Modeling and experimental analysis of electrospinning bending region physics in determining fiber diameter for hydrophilic polymer solvent systems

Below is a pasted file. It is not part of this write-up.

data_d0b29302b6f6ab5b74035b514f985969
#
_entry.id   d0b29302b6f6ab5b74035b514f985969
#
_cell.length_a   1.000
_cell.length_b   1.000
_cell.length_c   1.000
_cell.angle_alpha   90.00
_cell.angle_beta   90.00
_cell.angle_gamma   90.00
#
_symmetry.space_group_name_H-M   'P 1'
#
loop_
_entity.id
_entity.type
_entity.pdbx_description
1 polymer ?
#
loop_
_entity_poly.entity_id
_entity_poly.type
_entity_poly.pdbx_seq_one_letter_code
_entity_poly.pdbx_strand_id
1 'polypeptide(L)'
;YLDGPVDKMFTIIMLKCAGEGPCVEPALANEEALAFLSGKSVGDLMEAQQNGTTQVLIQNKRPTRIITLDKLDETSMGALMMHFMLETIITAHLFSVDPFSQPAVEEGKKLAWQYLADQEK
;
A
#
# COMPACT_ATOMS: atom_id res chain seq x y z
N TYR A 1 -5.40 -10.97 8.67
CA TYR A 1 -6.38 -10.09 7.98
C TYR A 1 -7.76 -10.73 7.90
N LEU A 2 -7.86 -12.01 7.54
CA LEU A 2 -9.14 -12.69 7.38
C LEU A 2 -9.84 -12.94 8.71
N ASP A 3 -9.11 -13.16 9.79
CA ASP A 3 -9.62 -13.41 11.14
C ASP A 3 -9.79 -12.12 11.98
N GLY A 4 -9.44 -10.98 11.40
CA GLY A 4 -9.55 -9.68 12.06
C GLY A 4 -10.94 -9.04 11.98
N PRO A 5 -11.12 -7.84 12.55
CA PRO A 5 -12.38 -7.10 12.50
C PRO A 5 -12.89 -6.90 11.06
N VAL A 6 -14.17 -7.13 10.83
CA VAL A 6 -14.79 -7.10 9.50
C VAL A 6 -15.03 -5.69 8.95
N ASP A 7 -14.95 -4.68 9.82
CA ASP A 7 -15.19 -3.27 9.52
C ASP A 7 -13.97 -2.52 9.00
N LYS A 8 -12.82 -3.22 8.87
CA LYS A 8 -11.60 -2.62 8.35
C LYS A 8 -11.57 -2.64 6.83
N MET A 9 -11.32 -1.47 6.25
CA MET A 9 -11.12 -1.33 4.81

Electrospinning produces submicron fibers from a wide range of polymer/solvent systems that enable a variety of different applications. In electrospinning process, a straight polymer/solvent charged jet is initially formed, followed by a circular moving jet in the shape of a cone, called the bending region. The process physics in the bending region are difficult to study since the jet diameter cannot be measured directly due to its rapid motion and small size (~microns and smaller), and due to complex coupling of multiple forces, mass transport, and changing jet geometry. Since the solutions studied are hydrophilic, they readily absorb ambient moisture. This thesis explores the role of the bending region in determining the resulting electrospun fiber diameter through a combined experimental and modeling analysis for a variety of hydrophilic polymer/solvent solutions. Electrospinning experiments were conducted over a broad range of operating conditions for 4 different polymer/solvent systems. Comparison of the final straight jet diameters to fiber diameters reveals that between 30% to 60% jet thinning occurs in the bending region. These experiments also reveal that relative humidity significantly affects the electrospinning process and final fiber diameter, even for non-aqueous solutions. A model is developed to obtain insight into the bending region process physics. Important ones include understanding the mass transport for non-aqueous hydrophilic jets (including solvent evaporation and water absorption on the jet surface, radial diffusion, and axial advection), and the coupling between the mass and force balances that determines the final fiber diameter. The absorption and evaporation physics is validated by evaporation experiments. The developed model predicts fiber diameter to within of 8%, even though the solution properties and operating conditions that determines net stretching forces and net evaporation rates vary over a large range. Model analysis reveals how the net evaporation rate affects the jet length and net stretching force, both of which ultimately determine the fiber diameter. It is also shown that the primary impact of RH on the process is through occupation of the surface states that limits solvent evaporation rate, rather than the amount of water absorbed. Correlation functions between process conditions, solution properties and the resulting fiber diameters are discussed.